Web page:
Disney’s Nominees Mark Many Firsts for The Oscars®

By Bruce C. Steele

It may be the 94th Academy Awards® ceremony happening this Sunday, but, for Disney at least, it’s full of firsts. Movies from across The Walt Disney Company earned a total of 23 Academy Award nominations, and the following are some of the “firsts” included in that haul:

Spielberg’s Personal Bests
Director Steven Spielberg notches a number of firsts with his nominations as both producer and director of West Side Story. There’s the personal first in that this is his first nomination as a director (out of eight) for helming a musical. (Of course, it’s also his first musical.) Perhaps more impressively, Spielberg is the first producer to compete an 11th time in the Best Picture category. (The Best Picture award goes to a movie’s producers.) Out of his previous 10 nominations, Spielberg has taken home the Best Picture statuette just once, for Schindler’s List.

That’s Another Story
This is not the first time a remake of a previous Best Picture winner has competed for Best Picture. That honor went to the 1962 version of Mutiny on the Bounty, which followed the much-lauded 1935 telling of the story. (The remake didn’t win.) However, this is the first time an actor has been nominated for playing the same role in the same story as a previous winner. Ariana DeBose, who plays Anita in Spielberg’s film, is following in the footsteps of Rita Moreno, who won an Oscar for the 1962 film (and co-stars in the 2021 version). If DeBose wins—as many experts predict she will—that will establish another first, one unlikely to be repeated for some time.

For those of you who would like to point out that both Marlon Brando and Robert De Niro both won Oscars for playing Vito Corleone in separate Godfather movies, I would note that they appeared in different storylines, not in different versions of the same tale.


Music to Our Ears
The record-breaking soundtrack for Walt Disney Animation Studios’ Encanto also marks a couple of Oscar firsts. Composer Germaine Franco is only the sixth woman in Academy Award history to be nominated for Best Original Score, and she is the first Latina nominee in the category. In the Best Original Song competition, “Dos Oruguitas” marks the first time a nominated song from a Disney movie is sung entirely in a language other than English. The title song from Saludos Amigos (1942) was also nominated for Best Original Song, but only its title was in Spanish; the rest of the lyrics were in English.

Some of you might also be wondering whether The Walt Disney Studios’ domination of the Best Animated Feature category this year is a first. The Studio took three of the five slots, for Walt Disney Animation Studios’ Encanto and Raya and the Last Dragon, as well as for Disney and Pixar’s Luca. But not only is this not the first time Disney collected 60% of the animated feature nominations, it’s not even the second time. It is, in fact, the third time Disney has pulled off this feat. In 2002, Disney Animation’s Treasure Planet and Lilo & Stitch were nominated, while Disney-distributed Spirited Away received the Oscar; and in 2012, Frankenweenie and Disney Animation’s Wreck-It Ralph were nominated, and Disney and Pixar’s Brave received the award.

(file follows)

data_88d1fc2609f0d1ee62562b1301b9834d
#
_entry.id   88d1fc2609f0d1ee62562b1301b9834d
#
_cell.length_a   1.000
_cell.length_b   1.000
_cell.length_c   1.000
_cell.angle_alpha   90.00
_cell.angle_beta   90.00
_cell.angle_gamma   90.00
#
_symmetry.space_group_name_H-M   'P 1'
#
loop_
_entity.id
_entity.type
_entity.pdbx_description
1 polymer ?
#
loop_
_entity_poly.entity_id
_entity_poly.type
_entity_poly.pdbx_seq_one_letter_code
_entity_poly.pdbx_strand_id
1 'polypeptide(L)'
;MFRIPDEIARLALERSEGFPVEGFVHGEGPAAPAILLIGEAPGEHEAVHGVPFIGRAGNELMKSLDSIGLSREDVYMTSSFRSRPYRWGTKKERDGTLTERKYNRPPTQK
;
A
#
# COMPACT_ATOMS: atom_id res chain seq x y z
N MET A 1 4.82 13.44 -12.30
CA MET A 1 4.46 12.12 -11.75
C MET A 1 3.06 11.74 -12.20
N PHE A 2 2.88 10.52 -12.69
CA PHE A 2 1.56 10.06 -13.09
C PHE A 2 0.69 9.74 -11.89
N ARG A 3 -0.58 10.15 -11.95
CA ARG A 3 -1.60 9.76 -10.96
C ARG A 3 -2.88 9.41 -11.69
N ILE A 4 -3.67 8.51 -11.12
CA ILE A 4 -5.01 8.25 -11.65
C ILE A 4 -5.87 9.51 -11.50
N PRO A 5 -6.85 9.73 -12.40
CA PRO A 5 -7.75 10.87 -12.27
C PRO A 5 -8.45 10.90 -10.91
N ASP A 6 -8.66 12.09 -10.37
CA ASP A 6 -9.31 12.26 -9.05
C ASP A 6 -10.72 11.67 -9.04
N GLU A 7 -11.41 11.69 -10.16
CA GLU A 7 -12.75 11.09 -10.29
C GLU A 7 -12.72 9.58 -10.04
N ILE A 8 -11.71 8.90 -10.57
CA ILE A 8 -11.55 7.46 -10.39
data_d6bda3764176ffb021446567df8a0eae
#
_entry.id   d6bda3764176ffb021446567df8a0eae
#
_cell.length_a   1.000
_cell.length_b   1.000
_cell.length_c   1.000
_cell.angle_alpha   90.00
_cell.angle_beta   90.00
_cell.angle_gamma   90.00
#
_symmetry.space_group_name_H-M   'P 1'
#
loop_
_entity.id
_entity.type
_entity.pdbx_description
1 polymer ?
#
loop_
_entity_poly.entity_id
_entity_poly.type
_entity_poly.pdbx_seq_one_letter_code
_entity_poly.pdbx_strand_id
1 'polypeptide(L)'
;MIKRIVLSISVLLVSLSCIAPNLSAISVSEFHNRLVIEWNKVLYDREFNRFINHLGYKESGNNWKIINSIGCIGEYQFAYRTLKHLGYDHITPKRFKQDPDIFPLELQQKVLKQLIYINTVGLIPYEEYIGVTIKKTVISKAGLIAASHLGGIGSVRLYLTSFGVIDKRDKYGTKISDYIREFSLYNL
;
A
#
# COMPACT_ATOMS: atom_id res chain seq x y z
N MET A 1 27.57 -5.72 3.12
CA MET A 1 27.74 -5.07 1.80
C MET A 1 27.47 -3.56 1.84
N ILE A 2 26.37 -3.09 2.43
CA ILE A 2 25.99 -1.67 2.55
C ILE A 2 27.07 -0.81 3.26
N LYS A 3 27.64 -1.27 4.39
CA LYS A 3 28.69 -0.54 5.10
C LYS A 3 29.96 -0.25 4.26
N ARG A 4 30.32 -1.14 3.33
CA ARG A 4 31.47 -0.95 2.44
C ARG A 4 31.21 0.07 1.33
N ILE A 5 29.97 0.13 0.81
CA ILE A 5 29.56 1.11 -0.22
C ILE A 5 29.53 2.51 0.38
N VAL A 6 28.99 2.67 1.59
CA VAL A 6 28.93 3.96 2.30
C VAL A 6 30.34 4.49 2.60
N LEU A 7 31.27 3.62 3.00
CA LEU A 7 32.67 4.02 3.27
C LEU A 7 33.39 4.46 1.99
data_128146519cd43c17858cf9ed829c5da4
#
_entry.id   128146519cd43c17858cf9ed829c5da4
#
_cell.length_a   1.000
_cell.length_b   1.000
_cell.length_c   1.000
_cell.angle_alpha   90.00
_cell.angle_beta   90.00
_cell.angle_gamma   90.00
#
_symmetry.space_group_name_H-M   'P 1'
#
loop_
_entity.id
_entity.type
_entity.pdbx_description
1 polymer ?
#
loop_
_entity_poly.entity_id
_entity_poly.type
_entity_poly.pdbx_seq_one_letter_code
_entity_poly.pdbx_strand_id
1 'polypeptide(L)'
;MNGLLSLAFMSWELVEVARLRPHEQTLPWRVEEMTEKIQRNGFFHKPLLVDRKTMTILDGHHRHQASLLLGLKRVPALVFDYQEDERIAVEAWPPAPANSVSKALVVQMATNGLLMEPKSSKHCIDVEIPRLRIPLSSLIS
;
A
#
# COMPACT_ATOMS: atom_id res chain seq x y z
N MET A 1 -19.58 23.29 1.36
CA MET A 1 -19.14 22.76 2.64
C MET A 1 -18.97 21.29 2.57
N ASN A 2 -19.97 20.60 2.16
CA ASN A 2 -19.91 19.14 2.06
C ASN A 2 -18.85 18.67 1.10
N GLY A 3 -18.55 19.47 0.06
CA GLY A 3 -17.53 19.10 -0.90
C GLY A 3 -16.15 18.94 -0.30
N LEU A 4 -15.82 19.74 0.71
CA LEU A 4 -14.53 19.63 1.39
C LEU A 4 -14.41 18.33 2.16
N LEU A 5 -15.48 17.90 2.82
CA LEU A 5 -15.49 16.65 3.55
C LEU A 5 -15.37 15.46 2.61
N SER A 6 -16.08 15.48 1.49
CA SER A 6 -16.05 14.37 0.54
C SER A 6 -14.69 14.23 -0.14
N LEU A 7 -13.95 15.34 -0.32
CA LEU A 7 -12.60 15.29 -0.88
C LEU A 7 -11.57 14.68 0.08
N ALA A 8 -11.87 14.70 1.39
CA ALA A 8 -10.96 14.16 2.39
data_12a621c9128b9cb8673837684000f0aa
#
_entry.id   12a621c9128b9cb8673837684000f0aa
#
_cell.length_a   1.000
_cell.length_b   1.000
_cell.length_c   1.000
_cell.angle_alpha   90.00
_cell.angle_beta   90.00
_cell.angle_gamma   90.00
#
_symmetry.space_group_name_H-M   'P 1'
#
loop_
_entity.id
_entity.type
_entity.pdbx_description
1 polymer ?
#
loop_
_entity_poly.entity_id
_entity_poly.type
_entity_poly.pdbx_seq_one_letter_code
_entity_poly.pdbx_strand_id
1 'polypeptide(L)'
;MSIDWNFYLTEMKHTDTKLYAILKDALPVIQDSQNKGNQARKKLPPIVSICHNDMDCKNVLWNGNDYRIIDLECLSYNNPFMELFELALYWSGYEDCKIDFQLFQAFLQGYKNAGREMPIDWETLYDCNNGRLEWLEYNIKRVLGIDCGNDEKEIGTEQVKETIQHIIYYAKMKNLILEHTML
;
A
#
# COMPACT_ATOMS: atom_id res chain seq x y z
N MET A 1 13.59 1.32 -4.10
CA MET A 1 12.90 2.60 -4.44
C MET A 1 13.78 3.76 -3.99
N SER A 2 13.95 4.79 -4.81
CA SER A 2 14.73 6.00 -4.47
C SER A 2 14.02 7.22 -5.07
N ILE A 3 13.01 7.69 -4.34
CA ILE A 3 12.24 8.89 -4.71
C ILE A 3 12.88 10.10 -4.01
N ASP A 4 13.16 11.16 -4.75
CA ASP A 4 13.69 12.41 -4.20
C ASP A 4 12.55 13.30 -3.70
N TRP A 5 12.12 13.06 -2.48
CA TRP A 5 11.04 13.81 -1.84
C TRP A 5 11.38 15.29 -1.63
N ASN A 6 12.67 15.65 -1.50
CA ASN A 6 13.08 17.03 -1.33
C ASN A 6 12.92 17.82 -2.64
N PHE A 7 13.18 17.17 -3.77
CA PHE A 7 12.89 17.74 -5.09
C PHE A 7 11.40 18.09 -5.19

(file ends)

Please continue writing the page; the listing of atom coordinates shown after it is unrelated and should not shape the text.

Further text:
Some Lesser Firsts
Nightmare Alley marks the first time a film released separately in both color and black and white has been nominated for Best Picture. It’s a limited competition, admittedly, since films are rarely released in both formats, but someone had to be the first across the line at the Academy Awards. In an even more-limited contest, Jessica Chastain can celebrate her first nomination for portraying a real person in The Eyes of Tammy Faye (out of three total nominations). And while three previous films have featured the character Cruella de Vil, the nominations earned by Disney’s Cruella mark the first Oscar nods for the villain—or heroine, if you prefer Emma Stone’s interpretation.

Say You Want a Revolution
We did our best to come up with an Oscar first for Summer of Soul (…Or, When the Revolution Could Not Be Televised), but the choices are both too numerous and too esoteric. Longest title? It does beat Birdman or (The Unexpected Virtue of Ignorance) by 12 characters. But documentaries often have lengthy subtitles, so it would be a difficult “first” to judge. First documentary constructed from footage left untouched for 50 years? Maybe, but the fact-checking required to verify that was beyond the scope of our abilities. We’re just happy it’s the first Oscar nomination for director Ahmir “Questlove” Thompson, whose accomplishments in music, television, and other fields speak to his many talents.

The next step in our own quest is now to see how many of these nomination “firsts” turn into winner “firsts.” Join us in watching the 94th Academy Awards on ABC on Sunday, March 27, live at 8 p.m. ET/5 p.m. PT. For a full guide to Oscar television coverage from now through the ceremony and after, click here.